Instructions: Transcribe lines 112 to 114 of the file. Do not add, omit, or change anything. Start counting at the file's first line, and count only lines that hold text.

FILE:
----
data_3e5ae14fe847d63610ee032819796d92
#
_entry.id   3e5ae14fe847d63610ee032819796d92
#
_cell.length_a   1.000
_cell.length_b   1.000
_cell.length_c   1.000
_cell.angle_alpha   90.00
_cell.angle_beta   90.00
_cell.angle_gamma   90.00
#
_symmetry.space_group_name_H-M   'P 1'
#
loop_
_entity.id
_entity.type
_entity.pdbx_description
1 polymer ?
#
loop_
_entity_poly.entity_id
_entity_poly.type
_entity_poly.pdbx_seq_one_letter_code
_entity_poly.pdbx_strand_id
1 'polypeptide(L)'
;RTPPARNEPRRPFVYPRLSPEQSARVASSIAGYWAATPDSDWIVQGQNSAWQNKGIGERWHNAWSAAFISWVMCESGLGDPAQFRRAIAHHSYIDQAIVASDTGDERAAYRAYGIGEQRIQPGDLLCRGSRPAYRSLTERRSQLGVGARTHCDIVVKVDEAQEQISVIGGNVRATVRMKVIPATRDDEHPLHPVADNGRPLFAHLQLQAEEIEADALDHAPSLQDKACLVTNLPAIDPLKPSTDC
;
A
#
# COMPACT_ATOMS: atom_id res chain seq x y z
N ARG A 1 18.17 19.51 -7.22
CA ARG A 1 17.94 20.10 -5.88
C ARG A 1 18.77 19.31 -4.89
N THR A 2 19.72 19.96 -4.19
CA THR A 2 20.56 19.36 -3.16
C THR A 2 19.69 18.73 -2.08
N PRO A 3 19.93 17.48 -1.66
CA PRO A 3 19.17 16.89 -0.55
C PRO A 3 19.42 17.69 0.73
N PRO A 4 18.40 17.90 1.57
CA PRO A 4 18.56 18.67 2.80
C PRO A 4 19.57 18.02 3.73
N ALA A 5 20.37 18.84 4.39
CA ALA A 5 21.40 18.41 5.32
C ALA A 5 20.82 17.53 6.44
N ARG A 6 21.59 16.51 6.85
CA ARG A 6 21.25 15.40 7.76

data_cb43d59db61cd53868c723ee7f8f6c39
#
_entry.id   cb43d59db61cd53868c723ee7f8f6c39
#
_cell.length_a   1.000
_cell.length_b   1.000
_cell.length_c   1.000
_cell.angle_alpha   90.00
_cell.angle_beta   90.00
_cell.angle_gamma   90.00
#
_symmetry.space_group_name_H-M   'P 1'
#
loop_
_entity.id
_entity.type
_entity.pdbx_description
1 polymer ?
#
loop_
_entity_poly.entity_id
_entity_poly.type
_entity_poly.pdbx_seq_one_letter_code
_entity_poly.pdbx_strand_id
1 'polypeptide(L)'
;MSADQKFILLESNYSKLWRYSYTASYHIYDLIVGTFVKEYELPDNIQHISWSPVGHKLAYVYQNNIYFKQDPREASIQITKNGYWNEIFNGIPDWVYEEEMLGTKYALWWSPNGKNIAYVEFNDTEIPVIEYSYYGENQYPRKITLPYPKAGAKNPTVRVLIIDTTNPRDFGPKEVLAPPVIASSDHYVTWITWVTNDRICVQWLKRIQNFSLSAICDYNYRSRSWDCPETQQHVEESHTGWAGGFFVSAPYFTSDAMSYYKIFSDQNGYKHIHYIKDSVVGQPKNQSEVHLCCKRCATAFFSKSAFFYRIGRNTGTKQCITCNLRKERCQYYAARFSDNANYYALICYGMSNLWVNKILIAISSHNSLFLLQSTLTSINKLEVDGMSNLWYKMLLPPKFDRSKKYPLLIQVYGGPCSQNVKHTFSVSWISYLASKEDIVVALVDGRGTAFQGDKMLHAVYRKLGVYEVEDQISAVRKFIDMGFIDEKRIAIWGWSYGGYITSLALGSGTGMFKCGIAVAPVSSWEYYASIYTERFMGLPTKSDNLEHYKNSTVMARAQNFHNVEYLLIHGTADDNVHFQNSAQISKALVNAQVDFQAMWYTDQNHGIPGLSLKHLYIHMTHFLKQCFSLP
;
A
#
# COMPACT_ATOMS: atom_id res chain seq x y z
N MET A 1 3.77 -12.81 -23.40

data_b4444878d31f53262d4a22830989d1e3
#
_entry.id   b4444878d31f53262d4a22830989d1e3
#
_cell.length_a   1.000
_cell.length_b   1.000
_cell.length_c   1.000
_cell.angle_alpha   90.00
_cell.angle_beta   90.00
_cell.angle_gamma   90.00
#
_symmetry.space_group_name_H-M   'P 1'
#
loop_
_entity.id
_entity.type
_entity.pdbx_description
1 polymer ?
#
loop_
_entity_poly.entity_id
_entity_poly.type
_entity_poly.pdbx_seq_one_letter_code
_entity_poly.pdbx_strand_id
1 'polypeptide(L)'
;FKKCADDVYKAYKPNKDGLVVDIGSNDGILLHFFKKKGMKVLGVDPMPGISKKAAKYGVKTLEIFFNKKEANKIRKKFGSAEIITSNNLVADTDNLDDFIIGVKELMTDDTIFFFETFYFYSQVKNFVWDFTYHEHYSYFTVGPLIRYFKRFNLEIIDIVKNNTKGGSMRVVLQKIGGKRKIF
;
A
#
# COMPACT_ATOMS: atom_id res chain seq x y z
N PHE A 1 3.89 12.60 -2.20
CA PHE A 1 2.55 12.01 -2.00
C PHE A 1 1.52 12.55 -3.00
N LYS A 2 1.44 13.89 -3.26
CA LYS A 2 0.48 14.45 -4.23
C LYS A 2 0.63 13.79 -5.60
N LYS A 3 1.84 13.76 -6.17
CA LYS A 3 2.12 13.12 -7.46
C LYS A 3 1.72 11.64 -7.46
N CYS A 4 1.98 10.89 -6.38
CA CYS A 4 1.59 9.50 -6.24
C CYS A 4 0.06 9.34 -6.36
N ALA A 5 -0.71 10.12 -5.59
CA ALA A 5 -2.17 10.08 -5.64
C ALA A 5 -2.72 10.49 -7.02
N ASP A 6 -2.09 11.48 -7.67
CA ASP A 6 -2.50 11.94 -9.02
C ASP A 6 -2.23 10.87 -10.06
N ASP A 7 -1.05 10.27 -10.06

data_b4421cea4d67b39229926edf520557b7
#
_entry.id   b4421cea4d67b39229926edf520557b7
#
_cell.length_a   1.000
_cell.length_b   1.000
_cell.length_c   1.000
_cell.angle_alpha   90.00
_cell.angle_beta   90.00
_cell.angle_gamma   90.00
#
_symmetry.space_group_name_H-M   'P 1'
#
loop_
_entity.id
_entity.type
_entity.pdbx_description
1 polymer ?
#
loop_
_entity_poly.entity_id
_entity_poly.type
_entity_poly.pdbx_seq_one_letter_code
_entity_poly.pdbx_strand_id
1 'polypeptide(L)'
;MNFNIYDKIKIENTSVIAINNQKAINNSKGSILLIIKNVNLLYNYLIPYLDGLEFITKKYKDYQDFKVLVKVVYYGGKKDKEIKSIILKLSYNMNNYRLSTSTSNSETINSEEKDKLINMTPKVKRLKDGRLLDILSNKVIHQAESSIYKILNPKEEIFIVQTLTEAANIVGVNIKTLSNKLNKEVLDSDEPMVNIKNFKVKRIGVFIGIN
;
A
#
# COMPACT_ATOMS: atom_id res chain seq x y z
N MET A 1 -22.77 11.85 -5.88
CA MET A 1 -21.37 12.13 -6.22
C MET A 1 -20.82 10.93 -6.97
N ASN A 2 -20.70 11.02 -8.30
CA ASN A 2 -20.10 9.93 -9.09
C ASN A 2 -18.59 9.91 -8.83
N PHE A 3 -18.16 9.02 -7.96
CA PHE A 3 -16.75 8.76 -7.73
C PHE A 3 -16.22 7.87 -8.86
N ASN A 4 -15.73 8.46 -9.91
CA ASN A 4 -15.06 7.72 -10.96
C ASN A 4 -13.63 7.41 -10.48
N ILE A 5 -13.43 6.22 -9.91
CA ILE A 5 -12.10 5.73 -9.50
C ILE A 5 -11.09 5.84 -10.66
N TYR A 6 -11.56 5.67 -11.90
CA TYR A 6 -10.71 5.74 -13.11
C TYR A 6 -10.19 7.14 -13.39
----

N LYS A 2 1.44 13.89 -3.26
CA LYS A 2 0.48 14.45 -4.23
C LYS A 2 0.63 13.79 -5.60